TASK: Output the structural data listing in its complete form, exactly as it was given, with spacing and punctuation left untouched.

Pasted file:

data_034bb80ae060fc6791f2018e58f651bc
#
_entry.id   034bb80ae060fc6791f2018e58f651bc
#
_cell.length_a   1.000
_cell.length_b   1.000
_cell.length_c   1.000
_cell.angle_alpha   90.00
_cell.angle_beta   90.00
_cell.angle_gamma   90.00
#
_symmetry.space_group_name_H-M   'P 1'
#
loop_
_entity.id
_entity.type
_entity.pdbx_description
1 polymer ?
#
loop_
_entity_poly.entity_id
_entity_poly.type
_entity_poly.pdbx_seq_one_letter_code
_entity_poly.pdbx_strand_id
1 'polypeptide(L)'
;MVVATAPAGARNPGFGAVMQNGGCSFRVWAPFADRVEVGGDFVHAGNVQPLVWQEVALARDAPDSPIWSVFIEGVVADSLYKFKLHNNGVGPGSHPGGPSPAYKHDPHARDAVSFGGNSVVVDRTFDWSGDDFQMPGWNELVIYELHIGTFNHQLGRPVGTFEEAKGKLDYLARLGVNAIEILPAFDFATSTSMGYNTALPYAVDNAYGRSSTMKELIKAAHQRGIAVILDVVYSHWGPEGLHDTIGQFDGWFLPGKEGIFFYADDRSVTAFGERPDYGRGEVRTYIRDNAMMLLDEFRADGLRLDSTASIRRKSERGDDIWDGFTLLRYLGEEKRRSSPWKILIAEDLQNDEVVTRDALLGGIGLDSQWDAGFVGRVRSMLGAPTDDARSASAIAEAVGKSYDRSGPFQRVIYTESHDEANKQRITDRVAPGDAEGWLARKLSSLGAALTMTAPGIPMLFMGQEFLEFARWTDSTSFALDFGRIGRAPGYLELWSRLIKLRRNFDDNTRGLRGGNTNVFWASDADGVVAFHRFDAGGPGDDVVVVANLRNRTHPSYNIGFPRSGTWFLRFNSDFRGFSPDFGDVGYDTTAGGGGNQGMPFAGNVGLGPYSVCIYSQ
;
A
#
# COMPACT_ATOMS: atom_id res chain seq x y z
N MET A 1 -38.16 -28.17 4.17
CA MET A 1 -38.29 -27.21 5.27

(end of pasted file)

data_034bb80ae060fc6791f2018e58f651bc
#
_entry.id   034bb80ae060fc6791f2018e58f651bc
#
_cell.length_a   1.000
_cell.length_b   1.000
_cell.length_c   1.000
_cell.angle_alpha   90.00
_cell.angle_beta   90.00
_cell.angle_gamma   90.00
#
_symmetry.space_group_name_H-M   'P 1'
#
loop_
_entity.id
_entity.type
_entity.pdbx_description
1 polymer ?
#
loop_
_entity_poly.entity_id
_entity_poly.type
_entity_poly.pdbx_seq_one_letter_code
_entity_poly.pdbx_strand_id
1 'polypeptide(L)'
;MVVATAPAGARNPGFGAVMQNGGCSFRVWAPFADRVEVGGDFVHAGNVQPLVWQEVALARDAPDSPIWSVFIEGVVADSLYKFKLHNNGVGPGSHPGGPSPAYKHDPHARDAVSFGGNSVVVDRTFDWSGDDFQMPGWNELVIYELHIGTFNHQLGRPVGTFEEAKGKLDYLARLGVNAIEILPAFDFATSTSMGYNTALPYAVDNAYGRSSTMKELIKAAHQRGIAVILDVVYSHWGPEGLHDTIGQFDGWFLPGKEGIFFYADDRSVTAFGERPDYGRGEVRTYIRDNAMMLLDEFRADGLRLDSTASIRRKSERGDDIWDGFTLLRYLGEEKRRSSPWKILIAEDLQNDEVVTRDALLGGIGLDSQWDAGFVGRVRSMLGAPTDDARSASAIAEAVGKSYDRSGPFQRVIYTESHDEANKQRITDRVAPGDAEGWLARKLSSLGAALTMTAPGIPMLFMGQEFLEFARWTDSTSFALDFGRIGRAPGYLELWSRLIKLRRNFDDNTRGLRGGNTNVFWASDADGVVAFHRFDAGGPGDDVVVVANLRNRTHPSYNIGFPRSGTWFLRFNSDFRGFSPDFGDVGYDTTAGGGGNQGMPFAGNVGLGPYSVCIYSQ
;
A
#
# COMPACT_ATOMS: atom_id res chain seq x y z
N MET A 1 -38.16 -28.17 4.17
CA MET A 1 -38.29 -27.21 5.27